They lived in tall, grass-covered houses in large settlements with highly structured social, religious and political systems. The Caddos raised corn, beans, squash and other crops. They also hunted the bear and deer of East Texas and headed west for annual buffalo hunts.
Most of the Caddo historically lived in the Piney Woods ecoregion of the United States, divided among the state regions of East Texas, southern Arkansas, western Louisiana, and southeastern Oklahoma. This region extends up to the foothills of the Ozarks.
The large beehive-shaped grass houses of the Caddo and Wichita peoples were permanent dwellings found mainly in East Texas and adjoining areas of neighboring states. Grass houses were much larger than tipis, sometimes reaching 50 feet tall and housing two or more families!
The Caddo Indians are a tribe whose traditional historic homeland was located along the borders of present Louisiana, Texas, Arkansas, and Oklahoma. In the early nineteenth century, however, Texans forced the tribe out into the Great Plains.
Caddo Indian men wore breechcloths, sometimes with leather leggings to protect their legs. Caddo women wore wraparound skirts and poncho tops made of woven fiber and deerskin. Both genders wore earrings and moccasins. Caddo men did not usually wear shirts, but in cold weather, both men and women wore buffalo robes.
The Louisiana Caddo moved southwest to join others of the tribe in Texas. There they lived peaceably for a time, but in 1859 threats of a massacre by a vigilante anti-Indian group forced them to flee to east-central Oklahoma, where they settled on a reservation on the banks of the Washita River.
The Aztec, Maya, and Inca were very advanced. The had been empires prior to European contact. Teotihuacan was larger and earlier than Cahokia.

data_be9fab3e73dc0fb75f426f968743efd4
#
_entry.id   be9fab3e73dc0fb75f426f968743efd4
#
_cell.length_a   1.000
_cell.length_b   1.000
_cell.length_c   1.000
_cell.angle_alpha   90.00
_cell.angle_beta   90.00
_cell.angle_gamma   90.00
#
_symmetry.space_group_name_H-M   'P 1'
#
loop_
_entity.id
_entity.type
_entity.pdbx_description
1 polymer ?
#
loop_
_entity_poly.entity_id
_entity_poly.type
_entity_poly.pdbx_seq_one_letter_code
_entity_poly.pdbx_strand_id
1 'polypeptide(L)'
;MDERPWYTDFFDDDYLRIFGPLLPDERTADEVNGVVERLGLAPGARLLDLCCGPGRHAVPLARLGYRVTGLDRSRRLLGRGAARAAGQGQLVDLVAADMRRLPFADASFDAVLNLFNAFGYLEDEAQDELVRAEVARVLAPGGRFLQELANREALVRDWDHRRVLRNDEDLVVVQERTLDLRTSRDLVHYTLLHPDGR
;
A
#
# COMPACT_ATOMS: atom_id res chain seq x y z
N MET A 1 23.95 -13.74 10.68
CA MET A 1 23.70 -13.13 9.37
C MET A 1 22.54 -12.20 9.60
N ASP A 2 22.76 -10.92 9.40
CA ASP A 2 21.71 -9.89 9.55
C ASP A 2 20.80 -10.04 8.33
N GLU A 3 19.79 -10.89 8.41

In the 21st century, the Comanche Nation has 17,000 members, around 7,000 of whom reside in tribal jurisdictional areas around Lawton, Fort Sill, and the surrounding areas of southwestern Oklahoma.
The Nacogdoche (Nacadocheeto, Nacodissy, Nacodochito, Nagodoche, Nasahossoz, Naugdoche, Nocodosh) Indians, a Caddoan tribe of the Hasinai group in eastern Texas, lived in the vicinity of present Nacogdoches in the seventeenth and eighteenth centuries.
Caddo Indian Language (Hatsinai) Caddo is a Caddoan language of the Southern Plains. Only a few dozen speakers remain, mostly elders in Texas and Oklahoma, but the tribe is working to teach the youngest generation of Caddo Indians their ancestral language again.
Caddo Ritual and Religion. In the late 17th century the Hasinai were said to believe in a supreme god called the Caddi Ayo or Ayo-Caddi-Aymay, sometimes translated as “captain of the sky.” The Caddi Ayo was believed to be the creator of all things and was held in great deference.
Today, the Caddo Nation of Oklahoma is a federally recognized tribe with its capital at Binger, Oklahoma. The several Caddo dialects have converged into a single language. Today, there are nearly 5,000 enrolled members of the nation.
To make matters worse for wild buffalo, some U.S. government officials actively destroyed bison to defeat their Native American enemies who resisted the takeover of their lands by white settlers. American military commanders ordered troops to kill buffalo to deny Native Americans an important source of food.
Equestrian Indian tribes on the American Plains in the late 1800s were the tallest people in the world, suggesting that they were surprisingly well-nourished given disease and their lifestyle, a new study found.